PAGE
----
Plant-based Meals at Home

“In the context of the ongoing Covid-19 pandemic and ongoing impact that has had of the food service sector, expect to see more options for those who want to enjoy their favourite restaurant- plant-based foods from the comfort of the home. Plant based recipe boxes, delivery companies and those specialising in plant-based meal kits could do well. Companies such as AllPlants are tapping into the plant-based delivery market and others are in the process of being launched over the coming months.”

Novel Plant Based Foods

“Plant-based fermented foods, cheeses, fish, chicken, and milks are some of those plant-based ingredients that will gain increasing traction and market share:

Fermented Foods – Fermented foods are foods and beverages that have undergone controlled microbial growth and fermentation – products include tempeh, miso, kimchi, and sauerkraut which are also showing signs of market growth. They also include algae which offer an excellent source of protein, which opens a lot of opportunities in the production of meat analogues.

Cheeses – Plant-based cheeses have not made the same impact on the plant-based market as the alternatives to milk or meats for example. There are some signs of change with new plant-based cheeses coming on stream. One example are those cheeses being developed for Pizza toppings for example – often plant based cheeses do not behave in the same way when heated as say your traditional mozzarella cheeses.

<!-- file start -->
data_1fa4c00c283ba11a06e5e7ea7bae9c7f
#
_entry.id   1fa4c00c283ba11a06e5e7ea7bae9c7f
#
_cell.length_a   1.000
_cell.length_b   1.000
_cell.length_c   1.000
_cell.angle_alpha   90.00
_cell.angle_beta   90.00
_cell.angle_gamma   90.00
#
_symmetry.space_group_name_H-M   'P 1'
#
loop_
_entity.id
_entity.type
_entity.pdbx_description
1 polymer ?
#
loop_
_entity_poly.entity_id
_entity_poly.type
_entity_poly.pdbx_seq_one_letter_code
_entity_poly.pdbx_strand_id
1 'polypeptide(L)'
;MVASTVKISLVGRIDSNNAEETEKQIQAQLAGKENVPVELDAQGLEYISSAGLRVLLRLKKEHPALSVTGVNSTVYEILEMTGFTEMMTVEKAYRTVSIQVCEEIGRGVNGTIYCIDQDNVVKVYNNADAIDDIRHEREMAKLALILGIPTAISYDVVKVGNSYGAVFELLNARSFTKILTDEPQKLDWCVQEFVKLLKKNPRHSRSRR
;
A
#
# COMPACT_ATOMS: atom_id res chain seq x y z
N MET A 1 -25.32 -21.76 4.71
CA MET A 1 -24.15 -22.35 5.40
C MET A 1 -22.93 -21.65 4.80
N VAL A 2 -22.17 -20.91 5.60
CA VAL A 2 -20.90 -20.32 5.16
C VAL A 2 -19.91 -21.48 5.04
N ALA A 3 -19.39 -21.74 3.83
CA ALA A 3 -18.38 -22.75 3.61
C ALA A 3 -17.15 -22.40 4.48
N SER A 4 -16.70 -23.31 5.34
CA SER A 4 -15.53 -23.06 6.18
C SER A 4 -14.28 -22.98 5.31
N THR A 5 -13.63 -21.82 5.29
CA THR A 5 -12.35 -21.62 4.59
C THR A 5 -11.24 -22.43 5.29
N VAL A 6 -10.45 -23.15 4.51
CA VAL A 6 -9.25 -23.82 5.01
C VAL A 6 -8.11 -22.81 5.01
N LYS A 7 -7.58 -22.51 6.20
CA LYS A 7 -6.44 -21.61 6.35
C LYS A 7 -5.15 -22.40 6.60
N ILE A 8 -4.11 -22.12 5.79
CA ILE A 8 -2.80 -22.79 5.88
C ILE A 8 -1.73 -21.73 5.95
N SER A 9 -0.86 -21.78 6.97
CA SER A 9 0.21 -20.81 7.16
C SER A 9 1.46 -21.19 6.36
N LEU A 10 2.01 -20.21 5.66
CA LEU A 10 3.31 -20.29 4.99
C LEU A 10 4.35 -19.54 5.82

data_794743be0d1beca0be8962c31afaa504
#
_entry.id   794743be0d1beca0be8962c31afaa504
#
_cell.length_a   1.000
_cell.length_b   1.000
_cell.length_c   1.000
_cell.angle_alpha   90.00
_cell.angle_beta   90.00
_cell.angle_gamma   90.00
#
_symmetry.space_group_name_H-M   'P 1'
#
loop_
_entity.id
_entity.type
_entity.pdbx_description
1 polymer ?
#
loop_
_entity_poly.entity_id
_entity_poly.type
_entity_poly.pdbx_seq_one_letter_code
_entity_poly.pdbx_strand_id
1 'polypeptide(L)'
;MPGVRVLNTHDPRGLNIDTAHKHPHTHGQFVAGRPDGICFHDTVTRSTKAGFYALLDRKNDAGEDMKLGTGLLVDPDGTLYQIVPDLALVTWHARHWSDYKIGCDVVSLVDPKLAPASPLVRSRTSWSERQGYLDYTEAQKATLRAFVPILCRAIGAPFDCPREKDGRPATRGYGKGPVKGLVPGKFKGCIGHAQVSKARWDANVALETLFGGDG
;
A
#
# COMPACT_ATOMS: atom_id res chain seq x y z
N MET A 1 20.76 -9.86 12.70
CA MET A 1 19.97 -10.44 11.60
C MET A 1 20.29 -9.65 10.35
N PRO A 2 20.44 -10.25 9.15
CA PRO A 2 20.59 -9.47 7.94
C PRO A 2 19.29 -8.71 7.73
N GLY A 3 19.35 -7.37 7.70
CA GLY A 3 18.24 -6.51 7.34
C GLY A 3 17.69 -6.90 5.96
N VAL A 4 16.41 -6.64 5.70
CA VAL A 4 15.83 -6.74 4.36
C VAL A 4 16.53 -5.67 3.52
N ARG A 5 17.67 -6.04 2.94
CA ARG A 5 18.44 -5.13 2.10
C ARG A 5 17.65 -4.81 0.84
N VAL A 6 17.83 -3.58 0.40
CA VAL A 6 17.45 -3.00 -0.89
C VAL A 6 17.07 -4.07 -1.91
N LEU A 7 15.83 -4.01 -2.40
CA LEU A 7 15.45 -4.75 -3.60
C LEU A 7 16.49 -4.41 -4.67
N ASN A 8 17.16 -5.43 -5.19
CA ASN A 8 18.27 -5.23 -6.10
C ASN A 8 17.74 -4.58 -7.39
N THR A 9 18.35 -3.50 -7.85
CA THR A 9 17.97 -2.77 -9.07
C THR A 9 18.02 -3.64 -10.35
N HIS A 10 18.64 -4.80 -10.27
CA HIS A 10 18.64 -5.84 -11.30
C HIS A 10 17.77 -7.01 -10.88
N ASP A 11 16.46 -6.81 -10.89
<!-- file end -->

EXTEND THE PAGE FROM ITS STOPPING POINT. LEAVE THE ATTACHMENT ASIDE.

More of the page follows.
Dairy and Soya Milk Alternatives – Oat milk sales are likely to continue to rise rapidly and outstrip growth of other plant-based milks throughout 2021. There has been some backlash over soya in recent months as a result of an unjustified association between soya and deforestation in the Amazon ( most soya from South America goes to animal feed and soya sourced for human consumption tends to be sourced from North America, Europe or Asia). This perceived association is likely to dampen demand for soya milks and impact on other soya-based foods.

Plant-based fish – This is perhaps the newest frontier of plant-based innovation. More plant-based fish products, particularly replicating fish species such as tuna and salmon will appear on our supermarket shelves and within food service over the next 12 months. Watch out for companies such as Hooked and Good Catch, just two of dozens of companies seeking to launch new seafood products on the market. Others to watch are Vuna, a brand launched by Nestle which is producing is tapping into the plant-based Tuna market creating a product’ the rich flavour and flaky texture of tuna.

Plant-based chicken – Plant based chicken is a trend which will see accelerated growth into 2021. There is increasing attention on the sustainability impacts of chicken which will be a key driver for this trend – see my recent blog ‘ From Jungle Fowl to Jungle Fowl: Chicken Sustainability‘ Whilst plant based chicken may have been slower to enter markets than beef we are starting to see brands such as KFC enter the plant based market with the launch of their ‘beyond fried chicken‘ range. Up and coming brands to watch out for in the coming months include Gardein, Torfurky and Alpha Foods plant based nugget.”

Find out more about food trends from Tasting the Future here.